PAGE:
Since my first days in Congress, I have promised to leave no veteran behind and every day I work to fulfill that promise. Our men and women in uniform serve with honor and when they come home, they deserve the best we can offer. With our country involved in two conflicts overseas and the largest deployment of Wisconsin National Guard troops since World War II, it is as critical as ever to support veterans’ programs and services.

Ron greets WWII veterans at Freedom Flight in La Crosse.

Supporting our Veterans

Having traveled around western and central  Wisconsin and visited Iraq four times and Afghanistan twice, I have heard from a number of the Wisconsinites currently serving in our nation’s armed forces. It has become very clear that in these challenging economic times we must do more to provide for the basic needs of our troops and veterans. I’m proud to have worked with my colleagues in recent years to support historic investments to strengthen veterans’ health care and improve care for those with Post Traumatic Stress Disorder.

Fighting Veteran Homelessness

Our nation’s commitment to the men and women who serve in the armed forces doesn’t end once they return home. It is tragic that so many of our soldiers return home and struggle to get the support they need to reintegrate into civilian life.  I worked to help pass the End Veteran Homelessness Act of 2010, which strengthened successful comprehensive programs for homeless veterans and pays special attention to the needs of homeless women veterans and homeless veterans with children.

I strongly support the Supported Housing Program that is designed to provide permanent supportive housing to homeless veterans. This program, known as HUD-VASH, provides a unique integration of rental assistance and supportive services that work to prevent homelessness. When efforts were made to strike funds for this important program in the FY11 and FY12 appropriations process, I joined my colleagues restoring the funding needed to keep this essential program for our vets.

VA Medical Care

It is critical that we ensure there is a robust VA medical system available so that Wisconsin’s 445,000 veterans can get the quality care they have earned.  

On March 23, 2010, President Obama signed the Patient Protection and Affordable Care Act into law. Since the enactment of health care reform, many of concerns have been raised by veterans and Veterans Service Organizations as to how the new law would affect TRICARE beneficiaries, as well as veterans and certain dependents receiving care through the VA health care system.  I can assure you that TRICARE, TRICARE for Life, and Veterans’ Health Care will not be impacted by health care reform.  Nothing in the health care reform bill changes the hard earned benefits of veterans through any of those programs.  TRICARE, TRICARE for Life, and Veterans’ Health Care all meet the requirements of the health reform legislation that calls for every American to be insured with at least a minimum quality of coverage. Enrollees in these programs can rest assured that health care reform has no negative impacts for them.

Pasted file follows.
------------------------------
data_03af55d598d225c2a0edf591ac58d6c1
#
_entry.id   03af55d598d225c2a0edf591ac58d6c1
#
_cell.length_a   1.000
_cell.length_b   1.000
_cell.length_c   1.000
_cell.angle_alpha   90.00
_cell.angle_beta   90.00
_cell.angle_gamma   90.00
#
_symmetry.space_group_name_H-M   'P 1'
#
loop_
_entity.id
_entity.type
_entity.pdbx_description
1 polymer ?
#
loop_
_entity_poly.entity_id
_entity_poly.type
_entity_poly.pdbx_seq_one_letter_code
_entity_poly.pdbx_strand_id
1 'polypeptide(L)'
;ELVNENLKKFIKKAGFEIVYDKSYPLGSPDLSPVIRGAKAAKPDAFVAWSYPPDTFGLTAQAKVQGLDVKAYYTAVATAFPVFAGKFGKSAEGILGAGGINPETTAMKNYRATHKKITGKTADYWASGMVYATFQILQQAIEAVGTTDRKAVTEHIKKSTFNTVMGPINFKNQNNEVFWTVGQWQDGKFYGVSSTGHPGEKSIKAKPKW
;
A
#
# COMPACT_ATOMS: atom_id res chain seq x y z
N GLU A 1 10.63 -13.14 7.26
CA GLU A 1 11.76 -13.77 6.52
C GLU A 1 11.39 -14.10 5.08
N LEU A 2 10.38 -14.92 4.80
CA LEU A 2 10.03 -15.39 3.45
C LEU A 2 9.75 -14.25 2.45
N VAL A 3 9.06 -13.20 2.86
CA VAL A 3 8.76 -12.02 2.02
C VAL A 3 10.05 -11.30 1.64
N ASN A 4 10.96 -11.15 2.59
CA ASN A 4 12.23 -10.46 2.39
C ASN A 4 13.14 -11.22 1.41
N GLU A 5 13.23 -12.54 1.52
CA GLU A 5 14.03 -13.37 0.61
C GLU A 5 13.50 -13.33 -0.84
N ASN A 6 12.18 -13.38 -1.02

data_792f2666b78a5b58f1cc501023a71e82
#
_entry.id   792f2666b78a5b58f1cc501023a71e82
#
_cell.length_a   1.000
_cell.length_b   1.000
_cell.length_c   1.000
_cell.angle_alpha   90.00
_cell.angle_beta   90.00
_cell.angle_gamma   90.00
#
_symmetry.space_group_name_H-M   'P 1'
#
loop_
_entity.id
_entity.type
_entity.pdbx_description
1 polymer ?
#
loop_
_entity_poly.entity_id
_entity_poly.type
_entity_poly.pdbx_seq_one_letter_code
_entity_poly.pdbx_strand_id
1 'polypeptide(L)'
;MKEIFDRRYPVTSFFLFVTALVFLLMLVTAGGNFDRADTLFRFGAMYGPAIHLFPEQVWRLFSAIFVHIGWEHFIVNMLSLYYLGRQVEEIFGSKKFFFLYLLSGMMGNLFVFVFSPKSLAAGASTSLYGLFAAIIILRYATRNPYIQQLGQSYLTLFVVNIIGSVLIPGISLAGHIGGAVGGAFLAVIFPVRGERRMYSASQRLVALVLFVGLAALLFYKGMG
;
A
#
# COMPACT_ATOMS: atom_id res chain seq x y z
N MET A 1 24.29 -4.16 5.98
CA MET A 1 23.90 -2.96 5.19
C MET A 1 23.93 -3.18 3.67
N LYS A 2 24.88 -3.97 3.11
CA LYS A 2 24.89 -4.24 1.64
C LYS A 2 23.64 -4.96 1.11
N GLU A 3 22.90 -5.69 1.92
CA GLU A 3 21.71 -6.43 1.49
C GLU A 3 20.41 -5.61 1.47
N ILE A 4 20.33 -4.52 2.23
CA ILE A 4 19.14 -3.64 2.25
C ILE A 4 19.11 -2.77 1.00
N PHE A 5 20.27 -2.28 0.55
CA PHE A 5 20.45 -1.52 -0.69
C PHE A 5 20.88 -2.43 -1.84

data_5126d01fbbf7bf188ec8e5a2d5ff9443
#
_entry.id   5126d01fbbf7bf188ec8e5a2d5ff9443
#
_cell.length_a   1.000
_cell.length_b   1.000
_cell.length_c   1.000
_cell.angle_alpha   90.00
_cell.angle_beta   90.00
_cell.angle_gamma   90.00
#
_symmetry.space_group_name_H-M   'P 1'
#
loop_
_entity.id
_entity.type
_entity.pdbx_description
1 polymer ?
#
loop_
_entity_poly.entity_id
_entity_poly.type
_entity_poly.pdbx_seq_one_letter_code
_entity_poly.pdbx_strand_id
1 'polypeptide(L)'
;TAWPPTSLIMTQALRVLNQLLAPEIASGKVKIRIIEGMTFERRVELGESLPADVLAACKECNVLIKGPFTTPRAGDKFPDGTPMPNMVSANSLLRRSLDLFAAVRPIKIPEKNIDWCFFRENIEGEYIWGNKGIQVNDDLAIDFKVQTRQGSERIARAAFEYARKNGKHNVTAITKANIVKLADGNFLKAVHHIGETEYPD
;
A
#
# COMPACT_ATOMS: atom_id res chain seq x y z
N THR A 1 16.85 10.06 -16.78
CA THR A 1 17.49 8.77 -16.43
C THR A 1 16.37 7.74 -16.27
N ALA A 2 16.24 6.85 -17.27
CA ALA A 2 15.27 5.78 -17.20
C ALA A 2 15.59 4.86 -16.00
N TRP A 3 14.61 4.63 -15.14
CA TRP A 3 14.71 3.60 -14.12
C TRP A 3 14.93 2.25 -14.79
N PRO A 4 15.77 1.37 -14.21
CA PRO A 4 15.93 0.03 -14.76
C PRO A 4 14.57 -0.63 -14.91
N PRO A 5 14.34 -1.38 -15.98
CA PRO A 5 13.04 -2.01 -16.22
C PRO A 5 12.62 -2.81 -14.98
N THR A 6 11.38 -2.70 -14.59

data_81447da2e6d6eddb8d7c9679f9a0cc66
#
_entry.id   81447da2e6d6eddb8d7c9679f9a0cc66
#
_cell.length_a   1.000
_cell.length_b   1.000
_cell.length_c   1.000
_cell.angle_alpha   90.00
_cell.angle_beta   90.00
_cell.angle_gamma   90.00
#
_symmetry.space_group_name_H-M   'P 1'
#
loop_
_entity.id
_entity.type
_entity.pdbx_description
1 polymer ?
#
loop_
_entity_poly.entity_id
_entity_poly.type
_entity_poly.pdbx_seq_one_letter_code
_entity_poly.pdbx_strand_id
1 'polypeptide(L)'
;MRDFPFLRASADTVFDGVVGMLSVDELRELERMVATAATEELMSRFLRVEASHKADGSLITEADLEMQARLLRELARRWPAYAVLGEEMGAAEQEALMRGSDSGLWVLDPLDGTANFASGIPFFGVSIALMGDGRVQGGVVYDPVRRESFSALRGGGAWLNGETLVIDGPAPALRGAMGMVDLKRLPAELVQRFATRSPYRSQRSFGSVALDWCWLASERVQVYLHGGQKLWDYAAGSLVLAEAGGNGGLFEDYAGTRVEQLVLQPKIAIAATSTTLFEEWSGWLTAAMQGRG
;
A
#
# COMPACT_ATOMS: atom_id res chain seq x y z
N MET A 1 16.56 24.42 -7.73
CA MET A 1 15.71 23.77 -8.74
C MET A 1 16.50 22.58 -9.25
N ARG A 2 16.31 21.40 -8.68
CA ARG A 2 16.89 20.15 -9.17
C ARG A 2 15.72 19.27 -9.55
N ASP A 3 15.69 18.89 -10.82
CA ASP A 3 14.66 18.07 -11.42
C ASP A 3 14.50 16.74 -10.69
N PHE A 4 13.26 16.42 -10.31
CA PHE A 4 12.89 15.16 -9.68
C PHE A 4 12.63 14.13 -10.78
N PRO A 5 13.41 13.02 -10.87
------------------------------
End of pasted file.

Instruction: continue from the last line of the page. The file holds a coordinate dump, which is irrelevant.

Fighting Veteran Unemployment

There are an alarming number of unemployed veterans in the United States – over 1 million today. As Iraq and Afghanistan veterans come home, and as Vietnam, Cold War, and Persian Gulf War veterans find themselves out of work, the economy is losing some of its best and brightest leaders and workers. We must find a solution to veteran unemployment.

I am proud to have supported the Veterans Opportunity to Work (VOW) Act, a comprehensive veterans employment bill passed by Congress in October 2011. The VOW Act will ensure servicemembers are receiving the job skills and training they need to be successful in the workforce by enhancing the Transition Assistance Program. Under the Post-9/11 GI Bill, more veterans are getting a secondary education than ever before. The VOW Act will also enable 100,000 unemployed veterans of past eras to receive up to 1-year of Montgomery GI Bill benefits. This Act also strengthens protections under the Uniformed Services Employment and Reemployment Rights Act so that National Guard and Reserve members’ jobs are ready and waiting for them upon their return.

Veterans History Project

I believe we owe an enormous debt to our men and women in uniform.  A great way to show our gratitude is to encourage them to share their memories and experiences.  This is why in 2000, I authored legislation creating the Veterans History Project, which allows veterans and their families to record their stories and preserve them for future generations.  These recordings are entered into the permanent collection in the Library of Congress, where they will serve as a permanent reminder of the sacrifices these men and women made defending our country.    
The Veterans History Project has recorded more than 78,000 stories and testimonials to date but there are more stories to be told.  If you, a family member, or a friend would like to record your story or if you’d like more information on the program, please contact my office at 1-888-442-8040. 

Click here to find more information on how to record and submit your story, as well as how to get involved in the project.